Is my builder dodgy AF?

I recently had the educational experience of working with a builder best avoided. Let’s call him El Malo.

There are some builders who are disorganised, have trouble, make mistakes, or get the quote wrong. Like El Feo. It’s bad luck to get a builder like that but with enough flattery, threats or bribery you can usually get 95% of the outcome you were hoping for. 

Builders like El Malo are not like that. When they take on the job, they have no intention of delivering what they think will be a good scheme. They only want to take your money. They make for the horror stories of the building trade. 

The play

El Malo is looking out for clients who need work and can be fooled into paying out money without the work being done. He then offers them a low price, an early start but also an emotional connection. He then convinces the client to hand over increasingly large amounts of money, sometimes for no visible site progress. As long as the money keeps coming, so do the promises. Whenever the client behaves the way El Malo wants, he tells them what they want to hear. Whenever the client asks questions or delays payment, El Malo responds with threats – risks to the project, danger of delay, aggression or intimidation. The client wants to believe the promises and is afraid of the bad side. This is how after months of disaster, the client can still be handing over money.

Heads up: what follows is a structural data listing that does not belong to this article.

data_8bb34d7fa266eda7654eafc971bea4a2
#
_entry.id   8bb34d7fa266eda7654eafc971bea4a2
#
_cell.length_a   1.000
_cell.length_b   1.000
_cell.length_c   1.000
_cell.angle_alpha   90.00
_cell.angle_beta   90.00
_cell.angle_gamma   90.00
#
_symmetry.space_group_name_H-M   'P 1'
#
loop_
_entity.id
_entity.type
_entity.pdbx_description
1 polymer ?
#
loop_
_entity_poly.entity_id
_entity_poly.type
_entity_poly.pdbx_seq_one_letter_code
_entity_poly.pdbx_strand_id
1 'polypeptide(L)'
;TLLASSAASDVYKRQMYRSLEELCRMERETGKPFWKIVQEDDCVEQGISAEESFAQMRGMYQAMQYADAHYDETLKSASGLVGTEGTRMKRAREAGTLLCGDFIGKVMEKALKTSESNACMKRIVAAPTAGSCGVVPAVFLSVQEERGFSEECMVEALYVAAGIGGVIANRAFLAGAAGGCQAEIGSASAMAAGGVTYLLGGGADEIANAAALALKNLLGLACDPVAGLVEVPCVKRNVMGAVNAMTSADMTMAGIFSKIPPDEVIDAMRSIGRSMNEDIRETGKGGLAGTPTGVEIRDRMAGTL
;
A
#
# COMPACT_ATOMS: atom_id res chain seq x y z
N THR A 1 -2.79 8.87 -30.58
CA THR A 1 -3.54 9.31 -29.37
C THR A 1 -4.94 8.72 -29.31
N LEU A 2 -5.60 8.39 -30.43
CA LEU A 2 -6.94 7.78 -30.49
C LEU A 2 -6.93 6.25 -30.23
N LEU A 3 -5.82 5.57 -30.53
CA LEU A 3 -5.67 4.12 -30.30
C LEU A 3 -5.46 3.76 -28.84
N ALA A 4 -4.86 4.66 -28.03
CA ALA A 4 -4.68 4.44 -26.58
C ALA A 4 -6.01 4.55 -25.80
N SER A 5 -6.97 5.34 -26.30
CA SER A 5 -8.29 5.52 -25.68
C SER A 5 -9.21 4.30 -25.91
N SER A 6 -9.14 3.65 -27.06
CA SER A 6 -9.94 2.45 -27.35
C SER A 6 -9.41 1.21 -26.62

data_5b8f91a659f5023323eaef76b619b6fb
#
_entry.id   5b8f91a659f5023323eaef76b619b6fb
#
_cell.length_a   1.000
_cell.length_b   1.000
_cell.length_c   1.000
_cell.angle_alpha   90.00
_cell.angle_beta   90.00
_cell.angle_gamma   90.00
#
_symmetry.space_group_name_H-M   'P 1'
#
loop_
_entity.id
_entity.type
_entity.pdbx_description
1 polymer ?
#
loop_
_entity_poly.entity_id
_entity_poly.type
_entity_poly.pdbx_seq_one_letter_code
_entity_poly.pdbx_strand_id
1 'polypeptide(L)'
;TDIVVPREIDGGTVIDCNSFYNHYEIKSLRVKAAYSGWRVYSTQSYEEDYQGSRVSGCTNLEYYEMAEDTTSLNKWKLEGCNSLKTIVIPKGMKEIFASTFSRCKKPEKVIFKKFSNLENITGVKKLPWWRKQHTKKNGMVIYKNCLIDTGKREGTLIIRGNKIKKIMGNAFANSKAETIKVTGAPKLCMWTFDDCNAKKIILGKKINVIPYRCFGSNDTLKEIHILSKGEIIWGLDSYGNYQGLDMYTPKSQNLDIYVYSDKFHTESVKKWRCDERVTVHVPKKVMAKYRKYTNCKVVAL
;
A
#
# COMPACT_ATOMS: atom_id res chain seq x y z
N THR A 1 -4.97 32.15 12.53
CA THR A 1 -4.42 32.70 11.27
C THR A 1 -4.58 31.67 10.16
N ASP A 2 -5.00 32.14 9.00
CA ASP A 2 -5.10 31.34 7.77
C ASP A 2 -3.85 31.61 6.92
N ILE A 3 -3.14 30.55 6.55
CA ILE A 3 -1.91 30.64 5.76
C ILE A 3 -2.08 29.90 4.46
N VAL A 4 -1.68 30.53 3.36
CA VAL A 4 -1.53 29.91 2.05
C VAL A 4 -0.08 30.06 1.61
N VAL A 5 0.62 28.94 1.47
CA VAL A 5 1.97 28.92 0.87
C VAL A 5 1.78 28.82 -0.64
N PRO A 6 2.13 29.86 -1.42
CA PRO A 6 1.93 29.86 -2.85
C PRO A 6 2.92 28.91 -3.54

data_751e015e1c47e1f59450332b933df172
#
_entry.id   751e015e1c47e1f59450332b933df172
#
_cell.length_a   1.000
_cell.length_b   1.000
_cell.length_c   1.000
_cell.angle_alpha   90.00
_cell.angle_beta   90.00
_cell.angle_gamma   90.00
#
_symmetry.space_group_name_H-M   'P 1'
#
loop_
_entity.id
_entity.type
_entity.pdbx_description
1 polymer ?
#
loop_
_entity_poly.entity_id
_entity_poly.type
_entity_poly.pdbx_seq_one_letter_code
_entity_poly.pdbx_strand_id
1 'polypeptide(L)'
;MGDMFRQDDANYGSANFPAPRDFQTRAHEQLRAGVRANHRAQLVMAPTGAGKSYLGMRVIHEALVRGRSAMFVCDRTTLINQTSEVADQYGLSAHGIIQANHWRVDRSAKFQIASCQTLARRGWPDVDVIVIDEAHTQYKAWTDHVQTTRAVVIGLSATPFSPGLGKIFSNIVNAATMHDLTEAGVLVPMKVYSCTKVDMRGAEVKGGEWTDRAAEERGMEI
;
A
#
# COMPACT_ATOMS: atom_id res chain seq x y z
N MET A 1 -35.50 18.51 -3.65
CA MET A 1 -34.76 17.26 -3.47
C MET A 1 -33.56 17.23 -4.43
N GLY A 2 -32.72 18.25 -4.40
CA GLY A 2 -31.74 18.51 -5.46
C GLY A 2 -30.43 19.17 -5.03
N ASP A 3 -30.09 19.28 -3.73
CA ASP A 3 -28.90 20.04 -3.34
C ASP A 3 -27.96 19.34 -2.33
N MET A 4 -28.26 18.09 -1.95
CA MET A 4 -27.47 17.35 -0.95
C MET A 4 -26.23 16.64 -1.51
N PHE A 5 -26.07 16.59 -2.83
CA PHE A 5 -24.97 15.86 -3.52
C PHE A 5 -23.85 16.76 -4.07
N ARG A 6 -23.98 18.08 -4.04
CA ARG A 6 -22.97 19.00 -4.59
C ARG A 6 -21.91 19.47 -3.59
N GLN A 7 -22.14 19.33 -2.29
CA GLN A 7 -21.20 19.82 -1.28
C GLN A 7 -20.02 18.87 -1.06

The signs

Is your builder like El Malo or are you just stuck with an El Feo? One is a bit incompetent, the other malevolent. If your builder has no address, or a fake address, no landline, no Google history, no paper invoice, no company number these are danger signs. Also look out for a really low price and early availability. But what are the killer tells that you are being double crossed? The key is that you are being emotionally manipulated into believing the lies. Try this. Ask your builder to do something extra that you know should cost money – El Feo will try to charge you or avoid adding it to the contract, El Malo will use it to control you – it’s no problem, no cost, but it will make it more important that you make the next payment. 

What you can do

Say goodbye to your money and your project. Don’t make it worse. If you try to negotiate or confront El Malo, he will look for your emotional vulnerability. Go to trading standards or citizens advice. You can try to go to court, but make sure trading standards are on board. With no contract, no address or even the name of the builder you have a problem. Warn your neighbours. 

El Bueno

El Bueno can give you a reference. He (or she) is not the cheapest. You will get a letter contract or a written agreement with a real address. You will pay VAT (unless it is a specialist micro project business like stained glass or Minton floor restoration). If you want to hire them, you will wait. If you want something extra, it costs money. El Bueno gives you a payment schedule, which can include a deposit, but the payment stages and amounts are defined. El Bueno wants to get the job done and make a profit but they also want to walk away knowing that you will give them a recommendation. 

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